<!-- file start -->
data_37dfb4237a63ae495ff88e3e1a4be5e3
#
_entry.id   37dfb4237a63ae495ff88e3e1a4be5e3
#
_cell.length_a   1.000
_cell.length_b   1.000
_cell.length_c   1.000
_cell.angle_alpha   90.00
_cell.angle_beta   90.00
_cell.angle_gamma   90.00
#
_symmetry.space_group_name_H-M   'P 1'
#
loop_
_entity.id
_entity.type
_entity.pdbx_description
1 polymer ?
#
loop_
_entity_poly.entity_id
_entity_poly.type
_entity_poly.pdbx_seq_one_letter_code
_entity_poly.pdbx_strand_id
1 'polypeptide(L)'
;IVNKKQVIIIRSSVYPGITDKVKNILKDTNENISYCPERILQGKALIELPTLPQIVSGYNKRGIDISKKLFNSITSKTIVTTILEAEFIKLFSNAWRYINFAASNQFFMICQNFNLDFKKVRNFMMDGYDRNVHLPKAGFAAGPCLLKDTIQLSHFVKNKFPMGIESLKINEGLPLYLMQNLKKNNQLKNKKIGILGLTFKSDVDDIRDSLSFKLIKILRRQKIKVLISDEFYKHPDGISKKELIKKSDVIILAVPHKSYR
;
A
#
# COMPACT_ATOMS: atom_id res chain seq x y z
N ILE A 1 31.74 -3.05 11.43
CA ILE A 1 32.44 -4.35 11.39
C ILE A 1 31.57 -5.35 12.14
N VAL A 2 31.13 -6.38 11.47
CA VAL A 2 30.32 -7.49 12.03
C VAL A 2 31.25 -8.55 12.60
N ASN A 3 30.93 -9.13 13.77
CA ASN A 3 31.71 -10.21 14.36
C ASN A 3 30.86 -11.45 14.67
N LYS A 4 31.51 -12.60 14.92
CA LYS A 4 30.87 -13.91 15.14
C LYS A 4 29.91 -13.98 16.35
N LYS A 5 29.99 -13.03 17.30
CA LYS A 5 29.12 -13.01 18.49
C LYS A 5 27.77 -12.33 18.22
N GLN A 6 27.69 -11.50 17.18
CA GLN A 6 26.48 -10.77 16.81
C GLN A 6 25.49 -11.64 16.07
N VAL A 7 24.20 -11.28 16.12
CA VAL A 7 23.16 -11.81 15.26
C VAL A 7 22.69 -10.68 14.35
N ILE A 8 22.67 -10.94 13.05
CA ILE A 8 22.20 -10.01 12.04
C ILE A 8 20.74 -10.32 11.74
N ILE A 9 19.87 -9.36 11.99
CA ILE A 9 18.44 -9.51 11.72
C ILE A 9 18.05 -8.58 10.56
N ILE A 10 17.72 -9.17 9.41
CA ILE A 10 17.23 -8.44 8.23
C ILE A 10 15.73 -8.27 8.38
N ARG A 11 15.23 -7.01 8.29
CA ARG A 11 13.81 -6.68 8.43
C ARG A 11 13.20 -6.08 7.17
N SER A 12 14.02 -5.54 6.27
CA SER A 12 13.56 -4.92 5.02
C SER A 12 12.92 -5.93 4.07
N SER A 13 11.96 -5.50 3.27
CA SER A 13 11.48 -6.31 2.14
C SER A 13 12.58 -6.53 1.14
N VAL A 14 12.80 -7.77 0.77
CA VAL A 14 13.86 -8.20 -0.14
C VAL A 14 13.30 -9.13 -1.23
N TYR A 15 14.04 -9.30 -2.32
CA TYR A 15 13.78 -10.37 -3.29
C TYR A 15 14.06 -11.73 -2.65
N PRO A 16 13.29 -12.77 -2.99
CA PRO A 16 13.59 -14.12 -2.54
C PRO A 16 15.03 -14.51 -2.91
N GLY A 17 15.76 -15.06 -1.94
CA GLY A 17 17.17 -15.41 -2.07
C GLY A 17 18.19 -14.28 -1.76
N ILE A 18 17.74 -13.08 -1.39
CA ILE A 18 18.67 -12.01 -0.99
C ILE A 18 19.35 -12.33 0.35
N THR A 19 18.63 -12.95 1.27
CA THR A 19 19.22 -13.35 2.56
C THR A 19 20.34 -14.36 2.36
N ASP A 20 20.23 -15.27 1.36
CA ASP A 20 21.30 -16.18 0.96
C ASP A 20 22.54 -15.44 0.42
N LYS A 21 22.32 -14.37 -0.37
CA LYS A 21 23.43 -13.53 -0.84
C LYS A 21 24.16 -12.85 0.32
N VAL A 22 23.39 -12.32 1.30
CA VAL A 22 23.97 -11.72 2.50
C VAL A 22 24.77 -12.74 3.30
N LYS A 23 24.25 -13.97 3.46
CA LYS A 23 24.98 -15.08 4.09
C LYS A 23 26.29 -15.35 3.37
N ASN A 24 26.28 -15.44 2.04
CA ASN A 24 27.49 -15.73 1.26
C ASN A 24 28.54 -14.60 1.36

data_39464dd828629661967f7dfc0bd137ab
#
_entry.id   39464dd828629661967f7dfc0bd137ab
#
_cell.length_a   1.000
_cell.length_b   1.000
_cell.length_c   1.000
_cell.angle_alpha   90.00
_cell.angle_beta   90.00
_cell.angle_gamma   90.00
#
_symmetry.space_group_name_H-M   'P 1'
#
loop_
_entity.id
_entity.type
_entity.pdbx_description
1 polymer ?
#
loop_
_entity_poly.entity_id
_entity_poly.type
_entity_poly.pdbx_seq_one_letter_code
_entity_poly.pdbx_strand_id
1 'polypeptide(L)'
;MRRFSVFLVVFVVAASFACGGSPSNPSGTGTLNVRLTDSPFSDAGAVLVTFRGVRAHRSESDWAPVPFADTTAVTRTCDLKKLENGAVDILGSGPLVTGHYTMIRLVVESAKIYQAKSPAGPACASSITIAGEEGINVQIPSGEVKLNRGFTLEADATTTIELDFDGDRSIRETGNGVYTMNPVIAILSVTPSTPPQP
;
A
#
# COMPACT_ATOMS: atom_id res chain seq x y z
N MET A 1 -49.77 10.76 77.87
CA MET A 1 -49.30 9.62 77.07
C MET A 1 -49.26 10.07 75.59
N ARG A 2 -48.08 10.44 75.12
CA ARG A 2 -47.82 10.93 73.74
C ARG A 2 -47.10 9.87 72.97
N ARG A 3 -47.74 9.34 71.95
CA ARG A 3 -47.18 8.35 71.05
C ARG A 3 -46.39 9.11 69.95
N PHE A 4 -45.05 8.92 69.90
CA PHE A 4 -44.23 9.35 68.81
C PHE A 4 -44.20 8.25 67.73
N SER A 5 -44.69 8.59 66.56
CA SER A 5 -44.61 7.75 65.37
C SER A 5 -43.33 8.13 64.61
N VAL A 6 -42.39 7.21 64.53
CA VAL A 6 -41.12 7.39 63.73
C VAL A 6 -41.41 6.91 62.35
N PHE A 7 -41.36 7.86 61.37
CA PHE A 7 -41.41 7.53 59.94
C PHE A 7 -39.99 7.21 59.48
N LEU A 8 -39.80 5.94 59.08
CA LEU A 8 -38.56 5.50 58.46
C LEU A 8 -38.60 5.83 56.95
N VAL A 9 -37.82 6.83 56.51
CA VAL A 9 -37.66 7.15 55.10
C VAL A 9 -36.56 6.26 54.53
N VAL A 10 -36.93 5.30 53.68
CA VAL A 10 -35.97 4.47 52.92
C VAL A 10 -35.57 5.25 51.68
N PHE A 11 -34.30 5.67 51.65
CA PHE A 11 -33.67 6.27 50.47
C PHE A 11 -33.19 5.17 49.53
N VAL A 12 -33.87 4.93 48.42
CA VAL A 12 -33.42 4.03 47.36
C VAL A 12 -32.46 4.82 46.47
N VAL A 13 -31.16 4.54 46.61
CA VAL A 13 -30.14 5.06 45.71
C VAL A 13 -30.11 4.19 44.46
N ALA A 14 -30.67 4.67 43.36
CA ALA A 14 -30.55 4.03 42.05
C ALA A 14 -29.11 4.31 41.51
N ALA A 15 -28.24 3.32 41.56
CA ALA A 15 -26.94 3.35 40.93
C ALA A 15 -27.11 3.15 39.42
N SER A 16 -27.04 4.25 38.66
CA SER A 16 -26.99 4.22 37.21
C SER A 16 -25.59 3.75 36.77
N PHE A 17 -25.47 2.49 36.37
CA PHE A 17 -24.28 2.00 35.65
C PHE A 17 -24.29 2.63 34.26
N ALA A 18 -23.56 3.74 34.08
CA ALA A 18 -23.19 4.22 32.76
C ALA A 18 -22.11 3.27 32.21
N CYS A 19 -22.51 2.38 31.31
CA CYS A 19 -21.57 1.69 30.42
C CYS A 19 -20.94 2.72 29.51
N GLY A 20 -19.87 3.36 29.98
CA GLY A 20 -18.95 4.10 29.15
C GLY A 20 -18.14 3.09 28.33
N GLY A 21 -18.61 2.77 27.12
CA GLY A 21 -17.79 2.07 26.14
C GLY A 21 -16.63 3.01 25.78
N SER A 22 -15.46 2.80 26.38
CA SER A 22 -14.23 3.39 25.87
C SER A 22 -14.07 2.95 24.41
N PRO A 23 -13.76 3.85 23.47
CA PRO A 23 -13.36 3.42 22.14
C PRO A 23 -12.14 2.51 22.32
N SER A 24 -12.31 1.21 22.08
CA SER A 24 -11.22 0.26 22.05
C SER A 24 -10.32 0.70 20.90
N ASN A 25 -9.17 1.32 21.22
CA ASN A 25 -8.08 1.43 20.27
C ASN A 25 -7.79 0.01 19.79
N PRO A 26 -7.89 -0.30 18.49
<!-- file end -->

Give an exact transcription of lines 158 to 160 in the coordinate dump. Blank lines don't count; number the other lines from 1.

CA VAL A 9 -37.66 7.15 55.10
C VAL A 9 -36.56 6.26 54.53
N VAL A 10 -36.93 5.30 53.68